End Grain Cutting Boards

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Blog entry by Timothy posted 12-18-2010 12:13 AM 2404 reads 0 times favorited 9 comments Add to Favorites Watch

I’ve made some (7) cutting boards for this year’s Christmas gifts, but I am not completely happy with them. The boards are fairly flat, which I did with my ROS, but I wasn’t able to get rid of some of the glue squeeze out. I think it probably absorbed somewhat in the end grain as these things tend to do. Is anyone else running into these problems? Every board I see on here looks perfect. Of course I know pictures don’t always show a lot. Just haven’t heard very many complaints like mine. One thing I am working on is my patience in life with a strong focus in the woodworking department.

9 comments so far

View stevenmadden's profile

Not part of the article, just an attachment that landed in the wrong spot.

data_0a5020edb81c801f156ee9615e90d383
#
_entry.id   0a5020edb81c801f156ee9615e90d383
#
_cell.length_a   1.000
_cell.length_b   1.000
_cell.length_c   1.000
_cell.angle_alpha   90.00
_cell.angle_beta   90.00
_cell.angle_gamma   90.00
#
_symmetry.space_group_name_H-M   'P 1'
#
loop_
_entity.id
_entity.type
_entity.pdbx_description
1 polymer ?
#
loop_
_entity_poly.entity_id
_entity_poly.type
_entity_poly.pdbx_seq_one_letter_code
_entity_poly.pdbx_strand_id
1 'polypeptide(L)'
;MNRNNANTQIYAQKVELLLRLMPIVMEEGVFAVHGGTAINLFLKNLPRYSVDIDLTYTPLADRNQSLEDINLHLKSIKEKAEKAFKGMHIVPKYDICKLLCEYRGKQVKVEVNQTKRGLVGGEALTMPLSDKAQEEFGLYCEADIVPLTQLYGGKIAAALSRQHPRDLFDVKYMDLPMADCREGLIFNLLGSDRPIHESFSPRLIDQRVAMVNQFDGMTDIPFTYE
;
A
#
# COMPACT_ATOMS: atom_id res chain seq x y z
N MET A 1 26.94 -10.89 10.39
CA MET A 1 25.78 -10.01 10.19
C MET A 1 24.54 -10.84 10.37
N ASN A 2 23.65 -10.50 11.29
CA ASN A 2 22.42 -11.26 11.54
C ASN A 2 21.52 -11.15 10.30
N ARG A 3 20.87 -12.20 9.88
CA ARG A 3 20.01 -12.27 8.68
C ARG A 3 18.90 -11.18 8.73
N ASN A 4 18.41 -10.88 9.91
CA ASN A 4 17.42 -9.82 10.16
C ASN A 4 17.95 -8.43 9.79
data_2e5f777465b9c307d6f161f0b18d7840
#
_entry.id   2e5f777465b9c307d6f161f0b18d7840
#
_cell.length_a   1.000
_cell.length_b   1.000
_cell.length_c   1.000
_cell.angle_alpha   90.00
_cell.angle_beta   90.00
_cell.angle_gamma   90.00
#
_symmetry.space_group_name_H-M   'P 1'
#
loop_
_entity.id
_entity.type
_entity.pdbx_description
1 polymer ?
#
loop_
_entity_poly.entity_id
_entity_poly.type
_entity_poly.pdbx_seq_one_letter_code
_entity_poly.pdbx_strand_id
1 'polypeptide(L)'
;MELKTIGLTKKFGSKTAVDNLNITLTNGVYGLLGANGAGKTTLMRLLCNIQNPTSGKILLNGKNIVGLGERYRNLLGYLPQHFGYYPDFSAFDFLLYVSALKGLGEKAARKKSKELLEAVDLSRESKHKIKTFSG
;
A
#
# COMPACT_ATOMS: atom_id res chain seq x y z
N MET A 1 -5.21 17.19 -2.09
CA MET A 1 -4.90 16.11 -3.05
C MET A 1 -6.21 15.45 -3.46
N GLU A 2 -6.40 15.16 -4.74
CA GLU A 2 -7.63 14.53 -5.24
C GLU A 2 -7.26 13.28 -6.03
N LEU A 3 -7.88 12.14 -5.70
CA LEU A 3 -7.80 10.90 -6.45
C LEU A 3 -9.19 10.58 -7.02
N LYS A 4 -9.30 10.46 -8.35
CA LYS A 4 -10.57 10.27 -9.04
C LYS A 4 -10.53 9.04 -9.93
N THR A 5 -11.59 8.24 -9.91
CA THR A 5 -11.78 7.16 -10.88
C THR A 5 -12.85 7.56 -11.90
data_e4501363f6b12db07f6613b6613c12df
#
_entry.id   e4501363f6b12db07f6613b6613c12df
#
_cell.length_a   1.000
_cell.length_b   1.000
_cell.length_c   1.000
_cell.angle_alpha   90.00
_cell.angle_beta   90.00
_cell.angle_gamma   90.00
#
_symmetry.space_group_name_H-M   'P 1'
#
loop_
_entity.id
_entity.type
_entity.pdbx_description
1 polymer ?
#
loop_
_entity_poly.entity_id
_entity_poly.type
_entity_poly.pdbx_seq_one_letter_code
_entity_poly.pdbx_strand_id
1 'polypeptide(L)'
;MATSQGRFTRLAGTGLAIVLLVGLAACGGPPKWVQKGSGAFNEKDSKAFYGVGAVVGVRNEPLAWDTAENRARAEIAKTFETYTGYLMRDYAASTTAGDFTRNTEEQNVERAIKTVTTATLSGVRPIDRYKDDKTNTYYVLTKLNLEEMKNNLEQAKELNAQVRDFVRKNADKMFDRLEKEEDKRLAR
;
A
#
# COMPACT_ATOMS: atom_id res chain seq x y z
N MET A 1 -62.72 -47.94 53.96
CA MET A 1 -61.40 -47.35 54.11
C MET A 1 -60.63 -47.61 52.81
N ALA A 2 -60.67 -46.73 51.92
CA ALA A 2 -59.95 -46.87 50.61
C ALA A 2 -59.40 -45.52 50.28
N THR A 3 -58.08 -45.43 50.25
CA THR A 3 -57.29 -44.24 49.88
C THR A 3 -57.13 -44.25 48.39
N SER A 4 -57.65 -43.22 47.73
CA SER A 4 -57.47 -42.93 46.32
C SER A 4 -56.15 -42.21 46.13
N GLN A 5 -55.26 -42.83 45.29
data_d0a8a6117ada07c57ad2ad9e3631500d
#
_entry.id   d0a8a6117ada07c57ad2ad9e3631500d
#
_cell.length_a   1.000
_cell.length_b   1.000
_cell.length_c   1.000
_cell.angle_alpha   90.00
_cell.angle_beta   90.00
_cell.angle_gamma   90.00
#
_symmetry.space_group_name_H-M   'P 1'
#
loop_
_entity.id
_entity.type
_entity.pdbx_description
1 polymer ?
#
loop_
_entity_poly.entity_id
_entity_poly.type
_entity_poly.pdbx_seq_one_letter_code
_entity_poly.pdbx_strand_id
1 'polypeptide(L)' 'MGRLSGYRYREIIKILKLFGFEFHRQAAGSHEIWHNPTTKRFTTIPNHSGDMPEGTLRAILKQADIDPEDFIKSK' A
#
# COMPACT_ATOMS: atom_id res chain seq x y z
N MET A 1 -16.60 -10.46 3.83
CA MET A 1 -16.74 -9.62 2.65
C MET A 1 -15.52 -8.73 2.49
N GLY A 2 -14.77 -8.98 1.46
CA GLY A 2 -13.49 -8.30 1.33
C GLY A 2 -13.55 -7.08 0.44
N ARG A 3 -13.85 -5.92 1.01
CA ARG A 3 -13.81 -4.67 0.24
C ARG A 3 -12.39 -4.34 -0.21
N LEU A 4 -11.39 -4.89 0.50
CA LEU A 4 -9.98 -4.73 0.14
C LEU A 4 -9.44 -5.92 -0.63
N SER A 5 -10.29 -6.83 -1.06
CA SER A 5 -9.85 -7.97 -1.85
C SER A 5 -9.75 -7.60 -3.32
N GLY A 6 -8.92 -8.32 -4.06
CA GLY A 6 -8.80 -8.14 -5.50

174 posts in 3146 days

#1 posted 12-18-2010 12:36 AM

Hi Timothy,

I am in the process of making several (12) end grain cutting boards myself. I am using Marc’s design from his site, I think the two part video series is titled “A Cut Above”. I scrape the glue squeeze-out with a scraper after waiting about thirty minutes for the glue to stiffen up. This works really well, anything left is easily taken off using 60 or 80 grit on the ROS. Hope this helps.


View CovenantCreations's profile


127 posts in 2960 days

#2 posted 12-18-2010 12:36 AM

Try using less glue

View BreakingBoardom's profile


615 posts in 3138 days

#3 posted 12-18-2010 12:51 AM

I’m with Steve. You don’t want to underglue a cutting board so extra squeeze out is inevitable, but it’s much easier to deal with when it’s tacky instead of completely hardened. I’d also recommend scraping 30-60 minutes after, depending on how cold it is and how long it takes to dry.

-- Matt -

View SPalm's profile


5321 posts in 3939 days

#4 posted 12-18-2010 01:45 AM